ATR

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Attacks on the Press 2000: Rwanda

WHEN FORMER VICE PRESIDENT PAUL KAGAME WAS ELECTED PRESIDENT in April, he berated local reporters for exaggerating Rwanda’s problems. Nevertheless, there were plenty of genuine problems for the country’s media to report. In neighboring Tanzania, meanwhile, the International Criminal Tribunal for Rwanda (ICTR) was coming to grips with the 1994 slaughter of nearly a million…

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Attacks on the Press 2000: Sierra Leone

SIERRA LEONE REMAINS THE MOST DANGEROUS COUNTRY IN AFRICA for journalists. In 2000, Revolutionary United Front (RUF) rebels killed three reporters, bringing to 15 the total number of journalists killed in the war-plagued West African nation since 1997. The RUF alone is responsible for 13 of those deaths. On May 3, World Press Freedom Day,…

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Attacks on the Press 2000: Sri Lanka

RI LANKA’S LIVELY AND COMBATIVE MEDIA FACED NUMEROUS CHALLENGES from a hostile government, with the most intense battle waged over the president’s tightening of censorship restrictions. Press coverage of the country’s 17-year-old civil war remained thin, due to intermittent censorship and because the government refused to grant journalists regular access to the conflict areas in…

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Attacks on the Press 2000: Tajikistan

ALTHOUGH CIVIL WAR NO LONGER RAGES IN TAJIKISTAN, popular unrest and an increasingly authoritarian regime have made conditions hard for journalists in the republic. Reporting remains a dangerous profession, especially for the few journalists who dare to investigate power struggles in the political and military elite or trafficking in weapons and drugs by criminal mafias.…

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Attacks on the Press 2000: Thailand

IN A COUNTRY PLAGUED BY CORRUPTION AND CRONYISM, the Thai press is taking advantage of constitutional reforms and a more open political environment to investigate official misdeeds. In late December, the leading opposition candidate for prime minister, telecommunications tycoon Thaksin Shinawatra, was indicted on charges of violating rules on the declaration of assets. The charges,…

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Attacks on the Press 2000: Trinidad and Tobago

PRIME MINISTER BASDEO PANDAY, WHO HAS SPENT MUCH of his five years in office feuding with the media, found his government embroiled in a constitutional crisis at year’s end, after winning a narrow victory in elections held on December 11. The population of this oil- and gas-rich country is equally divided between people of African…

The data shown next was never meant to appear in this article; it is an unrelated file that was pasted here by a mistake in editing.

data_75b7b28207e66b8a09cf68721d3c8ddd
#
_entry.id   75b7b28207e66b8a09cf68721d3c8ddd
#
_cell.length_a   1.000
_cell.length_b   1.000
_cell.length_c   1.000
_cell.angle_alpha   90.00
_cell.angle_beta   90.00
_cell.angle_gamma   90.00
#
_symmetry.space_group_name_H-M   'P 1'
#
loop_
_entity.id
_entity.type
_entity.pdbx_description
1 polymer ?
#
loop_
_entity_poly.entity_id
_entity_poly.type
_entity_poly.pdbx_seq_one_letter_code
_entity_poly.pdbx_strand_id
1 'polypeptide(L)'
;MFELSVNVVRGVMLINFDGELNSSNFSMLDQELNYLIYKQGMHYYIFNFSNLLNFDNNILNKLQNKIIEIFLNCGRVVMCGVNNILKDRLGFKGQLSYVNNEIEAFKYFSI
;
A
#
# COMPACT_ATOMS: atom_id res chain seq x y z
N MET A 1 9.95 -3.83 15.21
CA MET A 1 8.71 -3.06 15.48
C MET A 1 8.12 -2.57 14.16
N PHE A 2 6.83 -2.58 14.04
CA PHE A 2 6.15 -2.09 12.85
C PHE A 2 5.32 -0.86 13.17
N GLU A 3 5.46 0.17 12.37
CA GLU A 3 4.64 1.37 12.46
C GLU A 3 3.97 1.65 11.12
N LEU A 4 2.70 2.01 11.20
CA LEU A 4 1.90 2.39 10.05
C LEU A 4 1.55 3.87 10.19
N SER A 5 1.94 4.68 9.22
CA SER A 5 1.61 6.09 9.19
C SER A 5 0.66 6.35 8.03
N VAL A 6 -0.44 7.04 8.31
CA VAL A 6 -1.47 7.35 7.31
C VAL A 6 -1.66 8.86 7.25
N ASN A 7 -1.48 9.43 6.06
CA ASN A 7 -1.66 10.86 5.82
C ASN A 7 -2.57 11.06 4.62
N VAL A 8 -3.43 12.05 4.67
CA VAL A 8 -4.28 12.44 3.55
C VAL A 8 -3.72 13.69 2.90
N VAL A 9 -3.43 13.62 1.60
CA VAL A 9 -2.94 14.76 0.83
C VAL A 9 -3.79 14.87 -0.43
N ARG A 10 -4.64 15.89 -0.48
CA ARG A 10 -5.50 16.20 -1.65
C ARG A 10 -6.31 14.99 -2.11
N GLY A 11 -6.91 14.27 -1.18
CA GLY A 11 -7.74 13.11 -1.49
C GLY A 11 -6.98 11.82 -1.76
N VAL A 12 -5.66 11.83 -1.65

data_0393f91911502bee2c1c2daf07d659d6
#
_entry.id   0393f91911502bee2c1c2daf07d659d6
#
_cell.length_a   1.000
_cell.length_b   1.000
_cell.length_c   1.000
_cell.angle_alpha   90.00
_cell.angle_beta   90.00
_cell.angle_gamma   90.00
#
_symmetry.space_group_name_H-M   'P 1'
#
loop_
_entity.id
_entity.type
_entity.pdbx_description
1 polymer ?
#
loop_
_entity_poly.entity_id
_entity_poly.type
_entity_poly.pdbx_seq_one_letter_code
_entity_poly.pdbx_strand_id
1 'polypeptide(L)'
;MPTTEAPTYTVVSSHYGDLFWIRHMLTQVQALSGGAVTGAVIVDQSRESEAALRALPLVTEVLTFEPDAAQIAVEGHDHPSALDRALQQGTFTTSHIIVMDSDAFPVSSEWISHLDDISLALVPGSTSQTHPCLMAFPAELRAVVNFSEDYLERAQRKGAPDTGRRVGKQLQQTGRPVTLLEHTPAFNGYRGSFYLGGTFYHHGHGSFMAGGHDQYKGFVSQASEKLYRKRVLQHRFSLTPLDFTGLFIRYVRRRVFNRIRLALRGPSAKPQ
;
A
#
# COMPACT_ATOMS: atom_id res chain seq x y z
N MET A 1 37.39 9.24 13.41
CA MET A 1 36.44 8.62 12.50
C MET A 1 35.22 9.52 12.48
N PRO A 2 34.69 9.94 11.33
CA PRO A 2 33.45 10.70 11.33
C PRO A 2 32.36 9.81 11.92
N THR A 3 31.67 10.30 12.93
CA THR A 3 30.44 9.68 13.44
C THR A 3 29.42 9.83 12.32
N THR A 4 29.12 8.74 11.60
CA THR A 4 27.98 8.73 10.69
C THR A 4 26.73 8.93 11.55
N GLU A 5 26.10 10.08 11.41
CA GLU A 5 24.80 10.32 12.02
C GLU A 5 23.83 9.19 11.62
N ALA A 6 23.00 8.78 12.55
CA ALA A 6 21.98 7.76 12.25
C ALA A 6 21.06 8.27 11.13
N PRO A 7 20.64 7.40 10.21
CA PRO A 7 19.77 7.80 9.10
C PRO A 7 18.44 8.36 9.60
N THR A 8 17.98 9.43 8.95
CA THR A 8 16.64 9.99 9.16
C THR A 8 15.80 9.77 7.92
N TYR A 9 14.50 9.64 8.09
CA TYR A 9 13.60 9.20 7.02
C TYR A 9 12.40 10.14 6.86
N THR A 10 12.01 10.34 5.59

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Attacks on the Press 2000: Turkey

In December 1999, the European Union (EU) finally agreed to accept Turkey’s application for membership. Yet questions remained about the government’s committment to the human-rights reforms needed to actually join the EU. If press freedom is any indicator, Turkey has a long way to go. Government censorship, criminal prosecutions, physical attacks, and imprisonment were among…

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Attacks on the Press 2000: United States

SINCE ITS FOUNDING IN 1981, CPJ HAS, AS A MATTER OF STRATEGY and policy, concentrated on press freedom violations and attacks on journalists outside the United States. CPJ aims to concentrate its efforts on those countries where journalists are most in need of international support and protection. As a result, we do not systematically monitor…

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Attacks on the Press 2000: Vietnam

ALTHOUGH PRESIDENT CLINTON RECEIVED STAR TREATMENT during his historic visit to Vietnam in November, little news of the trip was allowed into the country’s state-owned press. Huge crowds greeted the first U.S. president to tour the country since the Vietnam War. Speaking in Ho Chi Minh City, Clinton urged the Vietnamese government to allow more…

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Attacks on the Press 2000: Yugoslavia

PROSPECTS FOR PRESS FREEDOM IN YUGOSLAVIA BRIGHTENED when President Slobodan Milosevic finally accepted election results and resigned on October 6. The elected dictator’s all-out war on the independent media was a thing of the past, but official habits of intimidating the press did not disappear, and the difficulty of reforming Serbia’s state-run media became evident.…

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